After the Japanese invasions of Korea in 1592 and 1598, a number of skilled Korean potters who had learned from the Chinese how to produce fine porcelain, were brought back to Japan. Some of these settled in Arita in northern Kyushu, where they discovered porcelain clay. One of the Korean porcelain makers was Ri Sampei. He is considered as the father of Japanese porcelain. The area became Japan's major center of porcelain production and its products were exported from the port of Imari. Arita porcelains were typically made with deep-blue patterns on a white background, called sometsuke meaning blue-and-white. In the 1640s, a new style called aka-e was invented, characterized by bright colors and bold patterns principally in red. These two styles dominate Japanese "Arita/Imari" wares.
Age Range: 7 to 12
Grade Range: 1 to 6
Skill Level: Moderate
Appropriate for These Special Events:
Every Day and Rainy Days
Supports Subject Area(s) of:
Language Arts – e.g. step by step instructions
Math – e.g. measuring
Time Needed for Project:
1 hour plus drying time
- 3 Tablespoons Elmer’s® Glue-All™
- 2 Tablespoons cornstarch
- 2 Tablespoons flour
- 1 teaspoon baby oil
- 1 teaspoon vinegar
- Elmer’s® Painters® Opaque Paint Markers
Clear acetate surface (or use an old cd case cover)
- Measuring spoons
- Craft stick
- Disposable cup or bowl
- Optional: fingernail file
Cover work surface with wax paper or plastic.
- Mix the ingredients in a disposable cup with a craft stick. Stir until ALL cornstarch and flour is mixed in the glue mixture. The consistency will be like thick frosting.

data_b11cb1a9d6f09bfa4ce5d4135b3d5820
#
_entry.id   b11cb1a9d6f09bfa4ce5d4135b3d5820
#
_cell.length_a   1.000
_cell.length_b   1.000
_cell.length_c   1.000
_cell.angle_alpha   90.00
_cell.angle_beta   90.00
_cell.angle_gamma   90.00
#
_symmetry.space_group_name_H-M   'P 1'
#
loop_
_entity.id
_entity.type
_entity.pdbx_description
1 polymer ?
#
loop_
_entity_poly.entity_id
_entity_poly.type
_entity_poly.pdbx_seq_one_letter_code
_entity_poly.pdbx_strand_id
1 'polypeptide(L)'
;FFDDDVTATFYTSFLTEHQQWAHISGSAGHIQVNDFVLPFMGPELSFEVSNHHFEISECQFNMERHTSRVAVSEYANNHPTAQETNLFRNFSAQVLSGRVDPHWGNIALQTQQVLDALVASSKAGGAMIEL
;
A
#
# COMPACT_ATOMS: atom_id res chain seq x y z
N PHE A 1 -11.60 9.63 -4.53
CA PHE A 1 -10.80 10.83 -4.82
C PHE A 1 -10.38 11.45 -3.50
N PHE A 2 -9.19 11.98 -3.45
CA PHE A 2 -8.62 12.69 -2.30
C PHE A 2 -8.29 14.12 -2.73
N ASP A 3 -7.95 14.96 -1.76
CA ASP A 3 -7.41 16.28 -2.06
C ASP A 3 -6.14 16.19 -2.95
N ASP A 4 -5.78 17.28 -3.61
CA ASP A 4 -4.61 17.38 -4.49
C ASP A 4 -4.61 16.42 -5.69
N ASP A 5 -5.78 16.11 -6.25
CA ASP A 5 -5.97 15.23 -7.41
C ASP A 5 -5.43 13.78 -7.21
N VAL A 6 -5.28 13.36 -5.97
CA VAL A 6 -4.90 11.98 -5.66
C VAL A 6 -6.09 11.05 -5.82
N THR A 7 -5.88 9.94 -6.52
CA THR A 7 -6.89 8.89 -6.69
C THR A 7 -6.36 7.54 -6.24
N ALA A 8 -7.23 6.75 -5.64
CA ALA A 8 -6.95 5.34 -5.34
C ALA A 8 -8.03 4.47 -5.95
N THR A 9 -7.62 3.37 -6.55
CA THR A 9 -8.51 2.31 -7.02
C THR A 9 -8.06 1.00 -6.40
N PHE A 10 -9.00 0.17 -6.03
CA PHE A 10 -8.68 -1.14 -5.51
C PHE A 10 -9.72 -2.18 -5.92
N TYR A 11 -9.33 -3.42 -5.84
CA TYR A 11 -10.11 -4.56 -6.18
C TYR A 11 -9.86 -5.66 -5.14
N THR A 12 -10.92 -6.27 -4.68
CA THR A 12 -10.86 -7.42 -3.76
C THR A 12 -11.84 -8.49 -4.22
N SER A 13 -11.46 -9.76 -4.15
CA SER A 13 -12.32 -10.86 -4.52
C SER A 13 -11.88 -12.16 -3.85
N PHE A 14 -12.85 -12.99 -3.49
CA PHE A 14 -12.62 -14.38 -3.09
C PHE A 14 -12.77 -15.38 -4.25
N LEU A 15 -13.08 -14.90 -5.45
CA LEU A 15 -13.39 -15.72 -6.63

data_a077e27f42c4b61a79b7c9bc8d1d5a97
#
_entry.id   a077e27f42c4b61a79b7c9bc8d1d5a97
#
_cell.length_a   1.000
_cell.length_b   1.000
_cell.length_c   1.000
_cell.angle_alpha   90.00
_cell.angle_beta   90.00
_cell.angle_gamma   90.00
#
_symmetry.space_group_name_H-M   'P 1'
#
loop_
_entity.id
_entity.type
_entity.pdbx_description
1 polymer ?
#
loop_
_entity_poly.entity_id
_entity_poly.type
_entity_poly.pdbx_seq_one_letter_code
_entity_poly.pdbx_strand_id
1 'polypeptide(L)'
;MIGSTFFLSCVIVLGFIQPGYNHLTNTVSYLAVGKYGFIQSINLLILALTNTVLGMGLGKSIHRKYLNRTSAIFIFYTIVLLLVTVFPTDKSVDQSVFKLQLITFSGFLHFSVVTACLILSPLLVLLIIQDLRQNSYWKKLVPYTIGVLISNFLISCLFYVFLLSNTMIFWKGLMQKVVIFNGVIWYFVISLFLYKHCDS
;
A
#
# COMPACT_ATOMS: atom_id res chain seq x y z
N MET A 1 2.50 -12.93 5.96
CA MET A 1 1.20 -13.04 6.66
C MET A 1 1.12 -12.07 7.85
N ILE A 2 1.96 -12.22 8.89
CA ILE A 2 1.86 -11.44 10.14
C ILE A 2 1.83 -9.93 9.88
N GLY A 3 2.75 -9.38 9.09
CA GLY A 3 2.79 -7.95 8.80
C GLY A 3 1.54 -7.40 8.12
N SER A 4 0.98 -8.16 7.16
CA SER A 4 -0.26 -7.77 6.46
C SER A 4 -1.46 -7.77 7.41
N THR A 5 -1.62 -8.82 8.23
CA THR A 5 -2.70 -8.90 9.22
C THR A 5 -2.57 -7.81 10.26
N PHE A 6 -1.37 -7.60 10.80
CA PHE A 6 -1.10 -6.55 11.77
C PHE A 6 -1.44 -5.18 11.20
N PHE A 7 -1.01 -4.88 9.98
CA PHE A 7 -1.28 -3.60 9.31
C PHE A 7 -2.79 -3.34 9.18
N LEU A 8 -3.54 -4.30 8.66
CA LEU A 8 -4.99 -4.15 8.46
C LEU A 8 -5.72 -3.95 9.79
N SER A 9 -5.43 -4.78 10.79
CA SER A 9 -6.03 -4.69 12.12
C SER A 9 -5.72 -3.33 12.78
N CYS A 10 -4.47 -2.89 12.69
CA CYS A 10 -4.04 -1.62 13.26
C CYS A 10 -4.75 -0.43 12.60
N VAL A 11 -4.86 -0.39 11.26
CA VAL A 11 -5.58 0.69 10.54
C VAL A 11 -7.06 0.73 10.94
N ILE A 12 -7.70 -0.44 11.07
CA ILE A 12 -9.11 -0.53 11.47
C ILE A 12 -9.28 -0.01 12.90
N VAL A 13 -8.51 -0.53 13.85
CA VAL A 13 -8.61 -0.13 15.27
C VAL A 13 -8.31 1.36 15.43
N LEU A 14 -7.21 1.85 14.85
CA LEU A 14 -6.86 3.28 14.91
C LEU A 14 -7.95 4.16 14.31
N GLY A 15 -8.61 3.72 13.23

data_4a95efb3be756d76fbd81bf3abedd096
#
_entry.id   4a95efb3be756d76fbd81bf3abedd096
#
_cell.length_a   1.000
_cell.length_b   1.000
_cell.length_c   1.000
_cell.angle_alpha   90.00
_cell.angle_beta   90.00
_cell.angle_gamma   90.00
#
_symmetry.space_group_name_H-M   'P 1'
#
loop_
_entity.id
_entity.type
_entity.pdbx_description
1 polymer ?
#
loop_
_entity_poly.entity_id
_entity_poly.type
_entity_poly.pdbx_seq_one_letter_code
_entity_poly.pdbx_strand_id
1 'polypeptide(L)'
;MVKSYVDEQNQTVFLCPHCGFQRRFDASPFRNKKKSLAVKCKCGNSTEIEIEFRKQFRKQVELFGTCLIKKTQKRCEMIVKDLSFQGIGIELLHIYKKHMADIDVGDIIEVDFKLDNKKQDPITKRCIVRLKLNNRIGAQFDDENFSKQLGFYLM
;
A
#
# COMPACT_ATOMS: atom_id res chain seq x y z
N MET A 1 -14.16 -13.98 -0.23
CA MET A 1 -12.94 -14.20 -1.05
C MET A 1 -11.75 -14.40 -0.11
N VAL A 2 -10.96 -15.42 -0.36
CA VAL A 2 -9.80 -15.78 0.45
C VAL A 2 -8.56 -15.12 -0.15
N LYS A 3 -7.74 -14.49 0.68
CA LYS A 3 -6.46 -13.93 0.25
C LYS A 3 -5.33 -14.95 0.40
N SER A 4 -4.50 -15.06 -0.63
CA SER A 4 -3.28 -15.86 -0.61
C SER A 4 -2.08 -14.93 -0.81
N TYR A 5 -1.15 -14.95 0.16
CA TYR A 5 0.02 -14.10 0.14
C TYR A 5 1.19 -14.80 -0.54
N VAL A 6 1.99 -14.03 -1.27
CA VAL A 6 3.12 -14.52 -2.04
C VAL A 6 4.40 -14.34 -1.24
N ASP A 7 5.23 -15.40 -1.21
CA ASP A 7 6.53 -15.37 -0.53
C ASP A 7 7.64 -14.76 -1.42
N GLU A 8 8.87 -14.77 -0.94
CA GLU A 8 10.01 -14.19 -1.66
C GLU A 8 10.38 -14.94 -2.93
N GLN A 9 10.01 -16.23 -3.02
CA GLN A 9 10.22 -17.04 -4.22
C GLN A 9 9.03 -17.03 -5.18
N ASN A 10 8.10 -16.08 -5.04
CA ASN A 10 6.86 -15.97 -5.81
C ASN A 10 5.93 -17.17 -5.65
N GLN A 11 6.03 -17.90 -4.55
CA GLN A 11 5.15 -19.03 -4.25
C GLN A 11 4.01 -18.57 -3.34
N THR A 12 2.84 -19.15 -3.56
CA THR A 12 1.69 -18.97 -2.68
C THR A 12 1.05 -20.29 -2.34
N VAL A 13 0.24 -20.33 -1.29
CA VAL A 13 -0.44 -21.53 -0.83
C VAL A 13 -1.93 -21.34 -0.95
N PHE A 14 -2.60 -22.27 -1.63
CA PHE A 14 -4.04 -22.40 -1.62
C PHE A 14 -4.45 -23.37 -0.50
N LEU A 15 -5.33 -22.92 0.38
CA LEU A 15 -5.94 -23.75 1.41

Recipe makes two thin butterflies or one thick butterfly that dries to 3/16” thickness.
Spreadable Porcelain Clay Recipe
3 Tablespoons Elmer’s® Glue-All™
2 Tablespoons cornstarch
2 Tablespoons flour
1 teaspoon baby oil
1 teaspoon vinegar
2. Tape a piece of clear acetate over pattern. Spread clay frosting within the pattern outline using a craft stick. Drips and smears can be trimmed or filed away with a fingernail file when the piece is completely dry. Recipe makes two thin butterflies or one thick butterfly. Allow clay mixture to dry overnight.
Tip: While spreading clay in small pattern areas; spread clay then lift craft stick and stir little circles over the area. More clay will pull off the craft stick onto the small space.
- Keep the drying clay on acetate to decorate. The bottom may still be damp, but the top can be decorated using a fine-tipped permanent marker. Allow clay to dry. Peel away acetate backing. Lay the dried side on a flat surface allowing the back to dry.
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